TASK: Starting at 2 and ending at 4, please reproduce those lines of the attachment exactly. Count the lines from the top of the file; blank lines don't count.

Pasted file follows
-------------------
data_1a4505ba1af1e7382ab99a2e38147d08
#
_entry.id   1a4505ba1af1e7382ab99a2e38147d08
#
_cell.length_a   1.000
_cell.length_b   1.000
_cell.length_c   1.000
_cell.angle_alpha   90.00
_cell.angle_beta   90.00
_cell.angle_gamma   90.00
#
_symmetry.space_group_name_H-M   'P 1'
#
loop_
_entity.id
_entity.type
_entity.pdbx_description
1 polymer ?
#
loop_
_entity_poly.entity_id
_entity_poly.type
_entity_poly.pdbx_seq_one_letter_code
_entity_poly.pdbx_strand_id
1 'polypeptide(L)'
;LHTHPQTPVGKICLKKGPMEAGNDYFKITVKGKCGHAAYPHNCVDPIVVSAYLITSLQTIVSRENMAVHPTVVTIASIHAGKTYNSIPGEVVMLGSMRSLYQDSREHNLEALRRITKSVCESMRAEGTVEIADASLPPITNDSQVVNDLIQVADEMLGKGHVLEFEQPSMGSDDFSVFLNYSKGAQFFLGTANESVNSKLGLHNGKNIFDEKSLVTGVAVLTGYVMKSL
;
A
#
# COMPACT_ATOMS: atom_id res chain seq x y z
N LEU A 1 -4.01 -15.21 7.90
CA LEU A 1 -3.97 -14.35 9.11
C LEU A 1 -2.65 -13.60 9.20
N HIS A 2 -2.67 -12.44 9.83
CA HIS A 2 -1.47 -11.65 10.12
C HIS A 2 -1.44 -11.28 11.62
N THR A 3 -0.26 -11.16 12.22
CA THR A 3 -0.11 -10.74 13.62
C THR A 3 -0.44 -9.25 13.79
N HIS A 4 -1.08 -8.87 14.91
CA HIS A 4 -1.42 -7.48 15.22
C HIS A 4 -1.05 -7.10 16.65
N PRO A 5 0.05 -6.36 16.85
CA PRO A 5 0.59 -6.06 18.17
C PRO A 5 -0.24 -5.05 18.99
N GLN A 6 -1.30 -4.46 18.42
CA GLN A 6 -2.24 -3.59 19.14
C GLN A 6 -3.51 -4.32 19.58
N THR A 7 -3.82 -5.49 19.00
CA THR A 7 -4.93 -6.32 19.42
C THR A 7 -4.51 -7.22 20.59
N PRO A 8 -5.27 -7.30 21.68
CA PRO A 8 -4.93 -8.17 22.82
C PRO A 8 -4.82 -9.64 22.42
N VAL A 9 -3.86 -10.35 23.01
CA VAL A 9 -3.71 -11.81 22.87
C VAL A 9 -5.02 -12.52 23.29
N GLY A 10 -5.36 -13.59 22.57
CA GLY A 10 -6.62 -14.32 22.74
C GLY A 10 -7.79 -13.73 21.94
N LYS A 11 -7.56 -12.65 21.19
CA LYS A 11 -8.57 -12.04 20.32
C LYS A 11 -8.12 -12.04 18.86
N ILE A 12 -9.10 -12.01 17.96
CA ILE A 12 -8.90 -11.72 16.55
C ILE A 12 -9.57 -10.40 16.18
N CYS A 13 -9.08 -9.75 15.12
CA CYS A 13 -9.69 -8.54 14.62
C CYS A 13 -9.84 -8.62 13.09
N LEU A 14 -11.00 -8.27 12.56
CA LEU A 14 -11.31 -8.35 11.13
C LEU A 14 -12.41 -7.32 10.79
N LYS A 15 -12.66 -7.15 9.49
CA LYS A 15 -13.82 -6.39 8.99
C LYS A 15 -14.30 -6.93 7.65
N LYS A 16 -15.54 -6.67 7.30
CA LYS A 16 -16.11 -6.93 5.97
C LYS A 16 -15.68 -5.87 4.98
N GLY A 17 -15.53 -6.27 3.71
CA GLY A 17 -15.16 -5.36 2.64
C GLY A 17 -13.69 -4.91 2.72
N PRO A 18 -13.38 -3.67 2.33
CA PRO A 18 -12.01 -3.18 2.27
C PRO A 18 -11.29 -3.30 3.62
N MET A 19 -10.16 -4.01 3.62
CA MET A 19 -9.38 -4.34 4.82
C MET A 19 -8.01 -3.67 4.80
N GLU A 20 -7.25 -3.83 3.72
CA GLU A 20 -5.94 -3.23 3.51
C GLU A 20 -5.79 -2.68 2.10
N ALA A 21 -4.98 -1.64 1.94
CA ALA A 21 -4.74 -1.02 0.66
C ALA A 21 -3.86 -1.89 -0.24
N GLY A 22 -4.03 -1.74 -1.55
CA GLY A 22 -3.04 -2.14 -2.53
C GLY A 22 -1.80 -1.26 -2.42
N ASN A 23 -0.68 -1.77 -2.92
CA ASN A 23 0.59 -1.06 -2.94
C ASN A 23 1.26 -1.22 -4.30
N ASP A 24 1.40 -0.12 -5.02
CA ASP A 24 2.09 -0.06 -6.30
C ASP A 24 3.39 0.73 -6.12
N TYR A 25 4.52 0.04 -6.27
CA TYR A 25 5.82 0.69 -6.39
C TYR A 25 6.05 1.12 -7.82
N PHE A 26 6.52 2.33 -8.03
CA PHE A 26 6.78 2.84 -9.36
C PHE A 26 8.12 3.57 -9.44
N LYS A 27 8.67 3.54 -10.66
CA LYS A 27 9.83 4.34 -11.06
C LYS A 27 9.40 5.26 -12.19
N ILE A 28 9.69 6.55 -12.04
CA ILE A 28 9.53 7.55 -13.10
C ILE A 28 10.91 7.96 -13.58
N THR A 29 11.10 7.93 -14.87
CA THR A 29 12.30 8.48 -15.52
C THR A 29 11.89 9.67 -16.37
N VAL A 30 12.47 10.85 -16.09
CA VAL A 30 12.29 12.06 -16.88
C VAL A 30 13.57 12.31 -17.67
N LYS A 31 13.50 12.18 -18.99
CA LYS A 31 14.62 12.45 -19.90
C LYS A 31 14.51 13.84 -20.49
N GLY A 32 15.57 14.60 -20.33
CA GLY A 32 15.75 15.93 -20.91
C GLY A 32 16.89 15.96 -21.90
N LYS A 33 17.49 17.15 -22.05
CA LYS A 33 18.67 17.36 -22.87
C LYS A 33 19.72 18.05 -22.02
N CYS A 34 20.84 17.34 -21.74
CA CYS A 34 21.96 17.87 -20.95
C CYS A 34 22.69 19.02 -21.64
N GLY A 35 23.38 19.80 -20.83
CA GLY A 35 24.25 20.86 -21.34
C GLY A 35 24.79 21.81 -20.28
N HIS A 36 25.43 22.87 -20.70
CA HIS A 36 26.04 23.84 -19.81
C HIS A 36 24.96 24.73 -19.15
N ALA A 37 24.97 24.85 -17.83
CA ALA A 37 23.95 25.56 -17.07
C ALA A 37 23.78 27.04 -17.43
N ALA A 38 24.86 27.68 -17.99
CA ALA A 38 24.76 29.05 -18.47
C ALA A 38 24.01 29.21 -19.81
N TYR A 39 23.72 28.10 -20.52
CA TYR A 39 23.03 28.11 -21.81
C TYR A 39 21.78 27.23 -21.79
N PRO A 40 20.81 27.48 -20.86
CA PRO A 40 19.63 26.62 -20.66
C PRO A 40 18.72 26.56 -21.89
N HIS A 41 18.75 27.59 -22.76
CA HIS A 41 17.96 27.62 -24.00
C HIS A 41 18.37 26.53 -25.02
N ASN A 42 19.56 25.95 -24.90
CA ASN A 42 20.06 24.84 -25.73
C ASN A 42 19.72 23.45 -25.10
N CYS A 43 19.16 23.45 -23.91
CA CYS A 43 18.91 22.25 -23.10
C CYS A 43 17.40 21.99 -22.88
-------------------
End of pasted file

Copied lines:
#
_entry.id   1a4505ba1af1e7382ab99a2e38147d08
#